The cursor movement sound is pretty ear-splitting and can be spammed repeatedly by just mashing around the directional buttons to drive all of your friends nuts.

Once you make it into the actual fighting game portion, Ehrgeiz offers arcade, versus and practice modes which all look serviceable right up until the match loads in.

Up close, the game looks and feels a bit like Tekken with its easy three hit strings though I'd say it actually plays more like early arena fighters like Power Stone... except you can't use an analog stick to move.


Trying to use the d-pad to quickly navigate around a stage and your opponent will quickly leave you frustrated as you'll find yourself jumping from pressing left twice or just get wrecked by a bunch of low-hitting attacks that will completely go under most things you can throw out.

There's also platforming and weapon pickups to acquire by running around the maps which also don't really add much to the experience.

Despite many fighters come equipped with their own weaponry, everyone's default play-style relies on hand-to-hand combat. Luckily, you can change this by pressing the circle button to pull out Cloud's Buster Sword or Sephiroth's Masamune which will then replace their normals — and also seemingly take away their ability to block without putting it away first.

Running around with giant swords out is probably about the most fun the game gets, and the two aforementioned Soldier fighters can even charge up a Meteor spell as their super move.

Tifa of course doesn't fight with a weapon, so her circle button change is a bit neat. The special button seemingly let's her pull out a fire materia to throw a projectile at the opponent.

If you manage to make it all of the way through arcade mode, Django will be waiting at the top as the final boss who is a four-legged creature who bears a striking similarity to Red 13 — he even has an alternate color which makes him look like the Final Fantasy character.

I got to play Ehrgeiz for the first time probably when I was about 12 years old or so thanks to my best friend growing up having a copy of the game.

We spent hours playing through arcade and versus to unlock and try out all of the FF7 characters because heck yeah I can make Vincent and Zack fight each other. After the novelty of slamming our action figures together faded, however, Ehrgeiz was never really something we ever wanted to touch again.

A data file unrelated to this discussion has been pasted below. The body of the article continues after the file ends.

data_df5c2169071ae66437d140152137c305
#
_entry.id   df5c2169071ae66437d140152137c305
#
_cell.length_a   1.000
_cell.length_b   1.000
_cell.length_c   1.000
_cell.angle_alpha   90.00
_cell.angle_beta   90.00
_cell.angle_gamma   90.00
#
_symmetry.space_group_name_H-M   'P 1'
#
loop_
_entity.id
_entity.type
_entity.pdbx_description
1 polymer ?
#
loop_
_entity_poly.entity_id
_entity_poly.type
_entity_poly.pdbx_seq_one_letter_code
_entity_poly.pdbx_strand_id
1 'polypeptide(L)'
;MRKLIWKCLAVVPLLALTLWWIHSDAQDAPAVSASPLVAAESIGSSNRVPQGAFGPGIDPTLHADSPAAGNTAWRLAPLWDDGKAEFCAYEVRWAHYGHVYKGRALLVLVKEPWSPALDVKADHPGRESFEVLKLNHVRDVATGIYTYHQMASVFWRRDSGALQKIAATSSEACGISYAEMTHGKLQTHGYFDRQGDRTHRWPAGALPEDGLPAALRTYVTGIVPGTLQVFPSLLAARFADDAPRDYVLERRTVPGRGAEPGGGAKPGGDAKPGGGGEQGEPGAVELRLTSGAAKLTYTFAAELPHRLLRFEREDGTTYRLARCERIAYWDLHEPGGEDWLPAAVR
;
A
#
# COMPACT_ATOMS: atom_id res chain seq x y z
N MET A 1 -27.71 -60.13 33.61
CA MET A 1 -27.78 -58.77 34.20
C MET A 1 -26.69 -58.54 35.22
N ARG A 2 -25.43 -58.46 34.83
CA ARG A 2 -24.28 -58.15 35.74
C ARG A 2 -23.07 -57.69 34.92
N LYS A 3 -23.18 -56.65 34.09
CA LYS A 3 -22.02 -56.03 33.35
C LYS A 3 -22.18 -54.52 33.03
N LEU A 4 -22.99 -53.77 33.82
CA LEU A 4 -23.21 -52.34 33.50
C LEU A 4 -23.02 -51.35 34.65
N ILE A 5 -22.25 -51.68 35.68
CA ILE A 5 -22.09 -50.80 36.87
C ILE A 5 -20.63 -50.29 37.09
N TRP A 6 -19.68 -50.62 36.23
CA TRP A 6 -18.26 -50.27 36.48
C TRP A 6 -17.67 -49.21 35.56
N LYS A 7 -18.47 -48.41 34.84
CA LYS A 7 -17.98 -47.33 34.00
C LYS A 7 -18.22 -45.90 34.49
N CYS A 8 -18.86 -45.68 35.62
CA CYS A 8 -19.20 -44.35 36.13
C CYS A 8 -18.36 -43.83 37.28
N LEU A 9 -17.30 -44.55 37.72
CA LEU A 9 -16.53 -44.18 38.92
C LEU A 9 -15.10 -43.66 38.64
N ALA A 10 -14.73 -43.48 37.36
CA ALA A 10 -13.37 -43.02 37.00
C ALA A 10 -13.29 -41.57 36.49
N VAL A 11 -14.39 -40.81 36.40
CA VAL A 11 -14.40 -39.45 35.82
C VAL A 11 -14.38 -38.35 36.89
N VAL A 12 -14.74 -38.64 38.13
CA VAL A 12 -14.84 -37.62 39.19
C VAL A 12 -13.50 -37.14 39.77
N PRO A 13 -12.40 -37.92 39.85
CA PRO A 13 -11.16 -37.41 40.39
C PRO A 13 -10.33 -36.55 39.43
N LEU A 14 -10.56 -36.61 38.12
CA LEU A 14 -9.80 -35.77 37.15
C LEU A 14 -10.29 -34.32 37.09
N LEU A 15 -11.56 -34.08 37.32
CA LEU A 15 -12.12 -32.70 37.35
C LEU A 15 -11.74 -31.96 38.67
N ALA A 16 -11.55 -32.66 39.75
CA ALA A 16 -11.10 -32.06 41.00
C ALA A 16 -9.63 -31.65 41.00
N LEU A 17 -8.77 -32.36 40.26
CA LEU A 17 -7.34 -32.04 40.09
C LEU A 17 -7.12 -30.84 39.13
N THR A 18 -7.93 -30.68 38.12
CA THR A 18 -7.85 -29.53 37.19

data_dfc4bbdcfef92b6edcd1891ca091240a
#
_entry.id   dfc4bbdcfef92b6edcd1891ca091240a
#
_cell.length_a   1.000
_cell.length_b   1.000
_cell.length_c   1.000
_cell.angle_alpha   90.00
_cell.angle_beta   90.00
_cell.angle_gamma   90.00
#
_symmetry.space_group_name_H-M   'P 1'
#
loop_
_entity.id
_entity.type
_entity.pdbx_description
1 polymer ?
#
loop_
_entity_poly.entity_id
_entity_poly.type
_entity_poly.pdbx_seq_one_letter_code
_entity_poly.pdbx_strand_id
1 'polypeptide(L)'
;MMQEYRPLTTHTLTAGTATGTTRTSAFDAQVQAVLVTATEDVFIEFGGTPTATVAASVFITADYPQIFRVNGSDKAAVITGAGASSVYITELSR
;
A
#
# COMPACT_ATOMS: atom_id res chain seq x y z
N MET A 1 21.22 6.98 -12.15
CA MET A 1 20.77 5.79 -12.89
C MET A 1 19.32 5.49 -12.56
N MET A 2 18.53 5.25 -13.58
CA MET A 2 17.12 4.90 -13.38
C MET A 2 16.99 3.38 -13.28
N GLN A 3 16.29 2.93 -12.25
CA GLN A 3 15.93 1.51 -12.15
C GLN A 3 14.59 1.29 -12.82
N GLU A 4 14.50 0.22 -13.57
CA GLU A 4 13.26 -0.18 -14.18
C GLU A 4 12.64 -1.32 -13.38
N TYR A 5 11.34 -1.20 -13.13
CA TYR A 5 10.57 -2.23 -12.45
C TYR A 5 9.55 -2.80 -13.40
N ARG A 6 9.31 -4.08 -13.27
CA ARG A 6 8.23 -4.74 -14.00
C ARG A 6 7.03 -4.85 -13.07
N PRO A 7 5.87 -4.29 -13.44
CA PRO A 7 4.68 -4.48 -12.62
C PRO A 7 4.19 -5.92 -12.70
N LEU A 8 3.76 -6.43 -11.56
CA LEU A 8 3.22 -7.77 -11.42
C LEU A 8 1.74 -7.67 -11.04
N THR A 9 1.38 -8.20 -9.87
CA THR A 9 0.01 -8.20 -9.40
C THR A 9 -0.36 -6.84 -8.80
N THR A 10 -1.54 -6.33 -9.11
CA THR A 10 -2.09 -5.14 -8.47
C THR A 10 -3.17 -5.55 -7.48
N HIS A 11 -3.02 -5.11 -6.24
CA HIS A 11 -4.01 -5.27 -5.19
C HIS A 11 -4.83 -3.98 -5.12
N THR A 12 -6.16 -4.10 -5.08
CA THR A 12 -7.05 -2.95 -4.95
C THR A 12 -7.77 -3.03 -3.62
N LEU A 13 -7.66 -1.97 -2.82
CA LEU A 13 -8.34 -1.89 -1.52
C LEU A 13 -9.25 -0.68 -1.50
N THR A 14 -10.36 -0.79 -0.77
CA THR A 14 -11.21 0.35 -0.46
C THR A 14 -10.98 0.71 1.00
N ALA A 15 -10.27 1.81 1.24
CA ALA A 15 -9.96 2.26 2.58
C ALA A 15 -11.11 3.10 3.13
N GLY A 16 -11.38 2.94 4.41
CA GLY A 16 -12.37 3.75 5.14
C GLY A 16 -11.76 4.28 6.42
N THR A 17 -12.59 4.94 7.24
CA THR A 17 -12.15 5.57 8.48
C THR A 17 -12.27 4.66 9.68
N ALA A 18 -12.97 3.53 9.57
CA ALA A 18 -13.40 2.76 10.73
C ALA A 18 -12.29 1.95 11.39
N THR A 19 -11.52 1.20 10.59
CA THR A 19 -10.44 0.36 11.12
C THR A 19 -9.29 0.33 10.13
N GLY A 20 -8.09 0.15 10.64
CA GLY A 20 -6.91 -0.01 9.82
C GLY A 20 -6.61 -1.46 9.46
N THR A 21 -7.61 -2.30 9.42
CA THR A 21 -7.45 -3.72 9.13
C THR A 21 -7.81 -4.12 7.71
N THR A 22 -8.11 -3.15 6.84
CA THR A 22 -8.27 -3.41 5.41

Ehrgeiz's legacy has pretty much been left behind by Square Enix though they did decide to port the game as a PS1 classic to the PS3 in Japan.


For some reason, the game also has a dungeon crawling RPG built-in that has nothing to do with the fighting game

Those of who played it all of those decades ago will probably remember 'oh yeah, that was the 3D fighter where you could use Cloud and Tifa!' but that's about the only thing that really stands out in their memories.

Luckily, Final Fantasy's track record with fighting games would improve quite a bit since that point in time after Square released the first Dissidia Final Fantasy game on the PSP encapsulating most of the franchise's main heroes and antagonists. Cloud, Tifa and Sephiroth have all appeared in those spin-off games as playable characters, and Aerith even showed up in the sequel as a special assist.

From there, we of course got Cloud's inclusion in Smash 4 and Ultimate where he played a pretty integral role in the meta after his initial release without as much luck in his latest appearance.

Bandai Namco and Square Enix also ended up partnering together again for Tekken 7 where they brought Final Fantasy 15's Noctis to the game as a DLC guest character along with others like Fatal Fury's Geese Howard and Negan from The Walking Dead. I'm still in the camp though that Tifa would have been a much more fitting inclusion for that fighting game given what she does already in FF7.

Due to their popularity, the FF7 cast or Final Fantasy characters in general will continue to be highly requested as fighting game guests or to receive their own fighting game, so we can hope that upwards trajectory continues more like Smash and a bit less like Ehrgeiz.

Video source: TheInnocentSinful